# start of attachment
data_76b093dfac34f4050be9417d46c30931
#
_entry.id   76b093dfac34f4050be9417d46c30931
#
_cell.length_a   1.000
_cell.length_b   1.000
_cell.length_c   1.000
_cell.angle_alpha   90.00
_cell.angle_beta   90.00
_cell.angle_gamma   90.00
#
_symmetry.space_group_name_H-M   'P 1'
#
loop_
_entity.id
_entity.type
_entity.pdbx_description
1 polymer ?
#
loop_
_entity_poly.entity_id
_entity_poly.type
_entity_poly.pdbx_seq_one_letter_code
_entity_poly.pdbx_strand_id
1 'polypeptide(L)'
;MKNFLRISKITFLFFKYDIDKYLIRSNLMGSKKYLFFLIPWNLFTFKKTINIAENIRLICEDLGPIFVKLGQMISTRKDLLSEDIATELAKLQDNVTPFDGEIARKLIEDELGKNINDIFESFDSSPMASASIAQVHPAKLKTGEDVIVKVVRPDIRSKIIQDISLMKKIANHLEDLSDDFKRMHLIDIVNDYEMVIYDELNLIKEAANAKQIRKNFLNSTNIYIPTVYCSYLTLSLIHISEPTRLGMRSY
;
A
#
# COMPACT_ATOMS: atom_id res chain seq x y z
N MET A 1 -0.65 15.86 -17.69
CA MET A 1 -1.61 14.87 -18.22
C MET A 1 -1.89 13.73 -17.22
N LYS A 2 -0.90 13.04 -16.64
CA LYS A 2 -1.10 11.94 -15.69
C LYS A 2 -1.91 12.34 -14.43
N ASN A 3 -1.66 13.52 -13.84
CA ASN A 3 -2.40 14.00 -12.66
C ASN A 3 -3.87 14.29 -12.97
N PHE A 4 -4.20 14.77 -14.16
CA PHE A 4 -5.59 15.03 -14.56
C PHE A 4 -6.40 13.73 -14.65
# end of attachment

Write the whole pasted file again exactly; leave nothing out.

data_76b093dfac34f4050be9417d46c30931
#
_entry.id   76b093dfac34f4050be9417d46c30931
#
_cell.length_a   1.000
_cell.length_b   1.000
_cell.length_c   1.000
_cell.angle_alpha   90.00
_cell.angle_beta   90.00
_cell.angle_gamma   90.00
#
_symmetry.space_group_name_H-M   'P 1'
#
loop_
_entity.id
_entity.type
_entity.pdbx_description
1 polymer ?
#
loop_
_entity_poly.entity_id
_entity_poly.type
_entity_poly.pdbx_seq_one_letter_code
_entity_poly.pdbx_strand_id
1 'polypeptide(L)'
;MKNFLRISKITFLFFKYDIDKYLIRSNLMGSKKYLFFLIPWNLFTFKKTINIAENIRLICEDLGPIFVKLGQMISTRKDLLSEDIATELAKLQDNVTPFDGEIARKLIEDELGKNINDIFESFDSSPMASASIAQVHPAKLKTGEDVIVKVVRPDIRSKIIQDISLMKKIANHLEDLSDDFKRMHLIDIVNDYEMVIYDELNLIKEAANAKQIRKNFLNSTNIYIPTVYCSYLTLSLIHISEPTRLGMRSY
;
A
#
# COMPACT_ATOMS: atom_id res chain seq x y z
N MET A 1 -0.65 15.86 -17.69
CA MET A 1 -1.61 14.87 -18.22
C MET A 1 -1.89 13.73 -17.22
N LYS A 2 -0.90 13.04 -16.64
CA LYS A 2 -1.10 11.94 -15.69
C LYS A 2 -1.91 12.34 -14.43
N ASN A 3 -1.66 13.52 -13.84
CA ASN A 3 -2.40 14.00 -12.66
C ASN A 3 -3.87 14.29 -12.97
N PHE A 4 -4.20 14.77 -14.16
CA PHE A 4 -5.59 15.03 -14.56
C PHE A 4 -6.40 13.73 -14.65